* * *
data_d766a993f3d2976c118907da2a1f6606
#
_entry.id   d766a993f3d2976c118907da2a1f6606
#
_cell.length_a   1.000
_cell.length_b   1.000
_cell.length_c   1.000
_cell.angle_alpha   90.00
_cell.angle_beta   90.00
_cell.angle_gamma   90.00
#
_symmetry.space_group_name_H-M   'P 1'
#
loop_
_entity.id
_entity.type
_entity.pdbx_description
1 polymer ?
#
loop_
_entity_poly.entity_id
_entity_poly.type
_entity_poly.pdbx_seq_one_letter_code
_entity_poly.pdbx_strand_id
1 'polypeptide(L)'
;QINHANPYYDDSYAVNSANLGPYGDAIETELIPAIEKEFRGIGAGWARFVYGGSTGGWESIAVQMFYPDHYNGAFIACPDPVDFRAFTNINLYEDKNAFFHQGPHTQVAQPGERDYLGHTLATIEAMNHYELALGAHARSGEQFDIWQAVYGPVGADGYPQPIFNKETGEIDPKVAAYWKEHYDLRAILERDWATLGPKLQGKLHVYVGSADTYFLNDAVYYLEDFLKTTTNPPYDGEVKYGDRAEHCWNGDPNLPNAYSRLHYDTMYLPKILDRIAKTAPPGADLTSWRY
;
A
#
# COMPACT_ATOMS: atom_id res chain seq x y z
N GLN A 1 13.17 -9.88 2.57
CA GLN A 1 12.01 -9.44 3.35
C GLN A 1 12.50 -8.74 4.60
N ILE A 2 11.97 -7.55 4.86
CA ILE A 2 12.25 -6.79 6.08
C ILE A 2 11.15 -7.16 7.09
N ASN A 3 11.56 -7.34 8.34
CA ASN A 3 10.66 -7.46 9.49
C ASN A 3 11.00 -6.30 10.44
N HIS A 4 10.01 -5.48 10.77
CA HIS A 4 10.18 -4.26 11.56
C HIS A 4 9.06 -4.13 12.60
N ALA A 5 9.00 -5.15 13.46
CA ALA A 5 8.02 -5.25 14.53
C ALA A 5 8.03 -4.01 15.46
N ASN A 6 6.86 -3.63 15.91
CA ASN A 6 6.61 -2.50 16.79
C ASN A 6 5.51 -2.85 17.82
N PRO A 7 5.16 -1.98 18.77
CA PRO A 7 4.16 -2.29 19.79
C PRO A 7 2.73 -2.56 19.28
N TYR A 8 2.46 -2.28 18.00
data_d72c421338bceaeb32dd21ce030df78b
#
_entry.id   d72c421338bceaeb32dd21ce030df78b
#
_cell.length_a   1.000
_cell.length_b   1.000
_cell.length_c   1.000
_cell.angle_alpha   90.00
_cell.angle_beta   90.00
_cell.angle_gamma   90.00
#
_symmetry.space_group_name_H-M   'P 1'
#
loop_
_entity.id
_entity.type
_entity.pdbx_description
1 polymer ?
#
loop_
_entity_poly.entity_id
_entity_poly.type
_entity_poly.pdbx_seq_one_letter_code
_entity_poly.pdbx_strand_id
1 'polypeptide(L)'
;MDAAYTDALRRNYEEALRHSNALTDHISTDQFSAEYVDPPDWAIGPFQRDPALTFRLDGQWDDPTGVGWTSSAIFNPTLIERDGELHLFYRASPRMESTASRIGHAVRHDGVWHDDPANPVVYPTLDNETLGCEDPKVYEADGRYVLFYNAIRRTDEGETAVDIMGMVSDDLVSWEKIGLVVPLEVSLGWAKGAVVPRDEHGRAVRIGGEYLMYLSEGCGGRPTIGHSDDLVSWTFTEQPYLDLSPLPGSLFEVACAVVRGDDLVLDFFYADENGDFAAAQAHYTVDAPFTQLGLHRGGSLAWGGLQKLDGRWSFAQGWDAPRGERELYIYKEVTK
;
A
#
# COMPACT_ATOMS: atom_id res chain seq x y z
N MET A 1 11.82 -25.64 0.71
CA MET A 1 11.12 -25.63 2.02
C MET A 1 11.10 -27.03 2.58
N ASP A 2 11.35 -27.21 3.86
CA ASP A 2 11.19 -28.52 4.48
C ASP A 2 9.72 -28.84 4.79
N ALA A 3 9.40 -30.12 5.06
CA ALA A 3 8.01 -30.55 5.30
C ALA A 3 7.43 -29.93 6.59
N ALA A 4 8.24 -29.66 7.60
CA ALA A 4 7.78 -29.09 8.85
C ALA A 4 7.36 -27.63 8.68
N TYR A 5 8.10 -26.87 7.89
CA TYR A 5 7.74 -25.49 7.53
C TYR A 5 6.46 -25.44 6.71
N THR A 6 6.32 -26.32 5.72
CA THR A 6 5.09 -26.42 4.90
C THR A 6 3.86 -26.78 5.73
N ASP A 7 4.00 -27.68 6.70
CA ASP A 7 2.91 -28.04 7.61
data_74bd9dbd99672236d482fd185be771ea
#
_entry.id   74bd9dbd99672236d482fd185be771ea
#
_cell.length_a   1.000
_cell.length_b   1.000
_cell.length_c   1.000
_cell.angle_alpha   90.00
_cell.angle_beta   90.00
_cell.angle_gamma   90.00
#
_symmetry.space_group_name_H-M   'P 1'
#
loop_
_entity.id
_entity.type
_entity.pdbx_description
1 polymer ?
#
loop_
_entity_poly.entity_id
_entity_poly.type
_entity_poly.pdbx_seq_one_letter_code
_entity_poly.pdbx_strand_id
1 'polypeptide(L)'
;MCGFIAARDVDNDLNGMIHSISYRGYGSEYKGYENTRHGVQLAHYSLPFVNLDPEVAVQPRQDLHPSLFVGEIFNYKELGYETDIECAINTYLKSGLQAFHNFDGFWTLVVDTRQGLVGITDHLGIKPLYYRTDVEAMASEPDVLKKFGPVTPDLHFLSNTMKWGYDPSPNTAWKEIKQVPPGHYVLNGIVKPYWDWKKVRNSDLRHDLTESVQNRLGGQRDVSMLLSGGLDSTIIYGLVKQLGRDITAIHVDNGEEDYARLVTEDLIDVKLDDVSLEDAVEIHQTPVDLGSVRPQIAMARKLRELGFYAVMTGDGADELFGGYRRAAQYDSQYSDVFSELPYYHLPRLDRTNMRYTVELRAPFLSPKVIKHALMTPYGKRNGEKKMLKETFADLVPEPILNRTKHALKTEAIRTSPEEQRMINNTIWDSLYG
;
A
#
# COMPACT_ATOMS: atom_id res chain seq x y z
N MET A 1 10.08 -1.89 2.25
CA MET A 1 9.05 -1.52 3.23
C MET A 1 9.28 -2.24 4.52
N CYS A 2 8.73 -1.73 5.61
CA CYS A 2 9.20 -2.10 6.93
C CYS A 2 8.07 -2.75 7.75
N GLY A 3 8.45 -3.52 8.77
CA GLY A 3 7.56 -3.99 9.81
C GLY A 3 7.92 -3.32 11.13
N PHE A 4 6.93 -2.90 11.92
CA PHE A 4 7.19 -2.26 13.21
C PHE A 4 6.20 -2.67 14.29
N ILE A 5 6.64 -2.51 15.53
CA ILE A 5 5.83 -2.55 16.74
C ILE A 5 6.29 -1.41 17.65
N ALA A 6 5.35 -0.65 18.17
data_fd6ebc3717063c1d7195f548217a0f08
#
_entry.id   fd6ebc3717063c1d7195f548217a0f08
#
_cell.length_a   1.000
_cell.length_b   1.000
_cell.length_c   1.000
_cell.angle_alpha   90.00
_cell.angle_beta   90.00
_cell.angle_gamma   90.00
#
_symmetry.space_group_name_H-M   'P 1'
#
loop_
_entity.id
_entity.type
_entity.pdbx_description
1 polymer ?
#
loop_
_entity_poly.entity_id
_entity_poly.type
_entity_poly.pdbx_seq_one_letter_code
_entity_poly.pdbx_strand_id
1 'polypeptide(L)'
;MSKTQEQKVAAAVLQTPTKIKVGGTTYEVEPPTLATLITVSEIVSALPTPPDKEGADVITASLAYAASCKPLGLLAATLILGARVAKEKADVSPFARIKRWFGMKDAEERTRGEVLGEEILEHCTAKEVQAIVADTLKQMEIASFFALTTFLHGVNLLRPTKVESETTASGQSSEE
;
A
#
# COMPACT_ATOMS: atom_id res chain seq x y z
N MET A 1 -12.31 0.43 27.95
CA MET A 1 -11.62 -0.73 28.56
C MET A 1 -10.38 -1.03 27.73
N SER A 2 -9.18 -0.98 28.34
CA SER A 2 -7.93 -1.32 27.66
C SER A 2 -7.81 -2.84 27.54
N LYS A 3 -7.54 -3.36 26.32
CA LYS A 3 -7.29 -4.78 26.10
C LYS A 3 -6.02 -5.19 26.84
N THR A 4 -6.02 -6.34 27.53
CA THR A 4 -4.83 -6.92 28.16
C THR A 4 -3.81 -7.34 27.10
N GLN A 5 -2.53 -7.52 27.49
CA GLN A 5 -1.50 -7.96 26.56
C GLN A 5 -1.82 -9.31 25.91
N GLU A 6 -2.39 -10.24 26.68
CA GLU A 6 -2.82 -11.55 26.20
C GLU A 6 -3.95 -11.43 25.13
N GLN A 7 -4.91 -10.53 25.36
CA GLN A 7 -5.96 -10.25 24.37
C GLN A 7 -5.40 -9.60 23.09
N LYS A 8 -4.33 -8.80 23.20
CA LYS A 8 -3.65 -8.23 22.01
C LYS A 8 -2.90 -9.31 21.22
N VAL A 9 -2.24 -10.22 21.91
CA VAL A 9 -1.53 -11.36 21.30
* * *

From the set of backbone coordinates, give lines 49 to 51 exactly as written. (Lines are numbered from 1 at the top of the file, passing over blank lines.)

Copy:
N PRO A 7 5.16 -1.98 18.77
CA PRO A 7 4.16 -2.29 19.79
C PRO A 7 2.73 -2.56 19.28